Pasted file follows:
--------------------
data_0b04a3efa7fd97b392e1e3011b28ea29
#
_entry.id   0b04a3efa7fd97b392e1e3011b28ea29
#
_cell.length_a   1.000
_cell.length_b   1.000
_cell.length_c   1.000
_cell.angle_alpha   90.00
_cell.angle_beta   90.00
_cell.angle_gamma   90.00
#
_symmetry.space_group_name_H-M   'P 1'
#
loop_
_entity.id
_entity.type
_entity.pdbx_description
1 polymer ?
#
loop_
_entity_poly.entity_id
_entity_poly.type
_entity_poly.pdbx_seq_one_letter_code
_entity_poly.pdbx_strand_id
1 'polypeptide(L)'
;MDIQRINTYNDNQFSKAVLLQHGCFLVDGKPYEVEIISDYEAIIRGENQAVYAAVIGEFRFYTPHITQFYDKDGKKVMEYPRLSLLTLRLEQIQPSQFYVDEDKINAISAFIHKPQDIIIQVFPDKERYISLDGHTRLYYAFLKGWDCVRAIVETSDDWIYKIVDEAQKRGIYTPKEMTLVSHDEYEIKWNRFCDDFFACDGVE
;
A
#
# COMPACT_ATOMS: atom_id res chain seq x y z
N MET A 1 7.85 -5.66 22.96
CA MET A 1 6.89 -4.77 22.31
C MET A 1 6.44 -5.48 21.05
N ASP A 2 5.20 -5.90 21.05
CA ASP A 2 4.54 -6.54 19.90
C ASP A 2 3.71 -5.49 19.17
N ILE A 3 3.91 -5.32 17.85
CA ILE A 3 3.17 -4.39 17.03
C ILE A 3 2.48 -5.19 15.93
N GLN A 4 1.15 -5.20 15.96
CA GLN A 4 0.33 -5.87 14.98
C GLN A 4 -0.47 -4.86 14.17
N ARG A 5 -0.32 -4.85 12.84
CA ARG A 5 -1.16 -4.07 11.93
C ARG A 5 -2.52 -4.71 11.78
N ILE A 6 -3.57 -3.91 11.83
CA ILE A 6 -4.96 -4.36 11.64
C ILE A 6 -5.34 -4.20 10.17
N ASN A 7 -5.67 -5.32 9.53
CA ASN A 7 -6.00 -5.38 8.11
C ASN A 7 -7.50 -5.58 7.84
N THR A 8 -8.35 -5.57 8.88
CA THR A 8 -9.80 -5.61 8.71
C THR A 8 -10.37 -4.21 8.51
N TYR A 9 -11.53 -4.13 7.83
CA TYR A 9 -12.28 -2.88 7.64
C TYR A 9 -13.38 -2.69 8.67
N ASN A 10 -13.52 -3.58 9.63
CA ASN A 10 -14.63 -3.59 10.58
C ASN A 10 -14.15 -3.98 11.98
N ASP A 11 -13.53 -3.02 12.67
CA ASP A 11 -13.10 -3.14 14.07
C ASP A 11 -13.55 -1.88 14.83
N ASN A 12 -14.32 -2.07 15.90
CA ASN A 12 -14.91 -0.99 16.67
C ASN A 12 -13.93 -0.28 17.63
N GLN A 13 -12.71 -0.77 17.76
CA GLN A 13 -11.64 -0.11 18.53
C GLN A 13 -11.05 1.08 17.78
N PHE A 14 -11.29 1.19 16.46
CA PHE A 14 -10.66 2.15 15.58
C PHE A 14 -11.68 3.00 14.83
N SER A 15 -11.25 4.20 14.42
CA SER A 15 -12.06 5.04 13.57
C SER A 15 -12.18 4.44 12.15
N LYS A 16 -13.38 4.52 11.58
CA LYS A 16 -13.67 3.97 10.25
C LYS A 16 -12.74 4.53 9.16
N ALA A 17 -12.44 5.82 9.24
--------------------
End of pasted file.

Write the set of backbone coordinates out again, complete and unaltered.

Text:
data_0b04a3efa7fd97b392e1e3011b28ea29
#
_entry.id   0b04a3efa7fd97b392e1e3011b28ea29
#
_cell.length_a   1.000
_cell.length_b   1.000
_cell.length_c   1.000
_cell.angle_alpha   90.00
_cell.angle_beta   90.00
_cell.angle_gamma   90.00
#
_symmetry.space_group_name_H-M   'P 1'
#
loop_
_entity.id
_entity.type
_entity.pdbx_description
1 polymer ?
#
loop_
_entity_poly.entity_id
_entity_poly.type
_entity_poly.pdbx_seq_one_letter_code
_entity_poly.pdbx_strand_id
1 'polypeptide(L)'
;MDIQRINTYNDNQFSKAVLLQHGCFLVDGKPYEVEIISDYEAIIRGENQAVYAAVIGEFRFYTPHITQFYDKDGKKVMEYPRLSLLTLRLEQIQPSQFYVDEDKINAISAFIHKPQDIIIQVFPDKERYISLDGHTRLYYAFLKGWDCVRAIVETSDDWIYKIVDEAQKRGIYTPKEMTLVSHDEYEIKWNRFCDDFFACDGVE
;
A
#
# COMPACT_ATOMS: atom_id res chain seq x y z
N MET A 1 7.85 -5.66 22.96
CA MET A 1 6.89 -4.77 22.31
C MET A 1 6.44 -5.48 21.05
N ASP A 2 5.20 -5.90 21.05
CA ASP A 2 4.54 -6.54 19.90
C ASP A 2 3.71 -5.49 19.17
N ILE A 3 3.91 -5.32 17.85
CA ILE A 3 3.17 -4.39 17.03
C ILE A 3 2.48 -5.19 15.93
N GLN A 4 1.15 -5.20 15.96
CA GLN A 4 0.33 -5.87 14.98
C GLN A 4 -0.47 -4.86 14.17
N ARG A 5 -0.32 -4.85 12.84
CA ARG A 5 -1.16 -4.07 11.93
C ARG A 5 -2.52 -4.71 11.78
N ILE A 6 -3.57 -3.91 11.83
CA ILE A 6 -4.96 -4.36 11.64
C ILE A 6 -5.34 -4.20 10.17
N ASN A 7 -5.67 -5.32 9.53
CA ASN A 7 -6.00 -5.38 8.11
C ASN A 7 -7.50 -5.58 7.84
N THR A 8 -8.35 -5.57 8.88
CA THR A 8 -9.80 -5.61 8.71
C THR A 8 -10.37 -4.21 8.51
N TYR A 9 -11.53 -4.13 7.83
CA TYR A 9 -12.28 -2.88 7.64
C TYR A 9 -13.38 -2.69 8.67
N ASN A 10 -13.52 -3.58 9.63
CA ASN A 10 -14.63 -3.59 10.58
C ASN A 10 -14.15 -3.98 11.98
N ASP A 11 -13.53 -3.02 12.67
CA ASP A 11 -13.10 -3.14 14.07
C ASP A 11 -13.55 -1.88 14.83
N ASN A 12 -14.32 -2.07 15.90
CA ASN A 12 -14.91 -0.99 16.67
C ASN A 12 -13.93 -0.28 17.63
N GLN A 13 -12.71 -0.77 17.76
CA GLN A 13 -11.64 -0.11 18.53
C GLN A 13 -11.05 1.08 17.78
N PHE A 14 -11.29 1.19 16.46
CA PHE A 14 -10.66 2.15 15.58
C PHE A 14 -11.68 3.00 14.83
N SER A 15 -11.25 4.20 14.42
CA SER A 15 -12.06 5.04 13.57
C SER A 15 -12.18 4.44 12.15
N LYS A 16 -13.38 4.52 11.58
CA LYS A 16 -13.67 3.97 10.25
C LYS A 16 -12.74 4.53 9.16
N ALA A 17 -12.44 5.82 9.24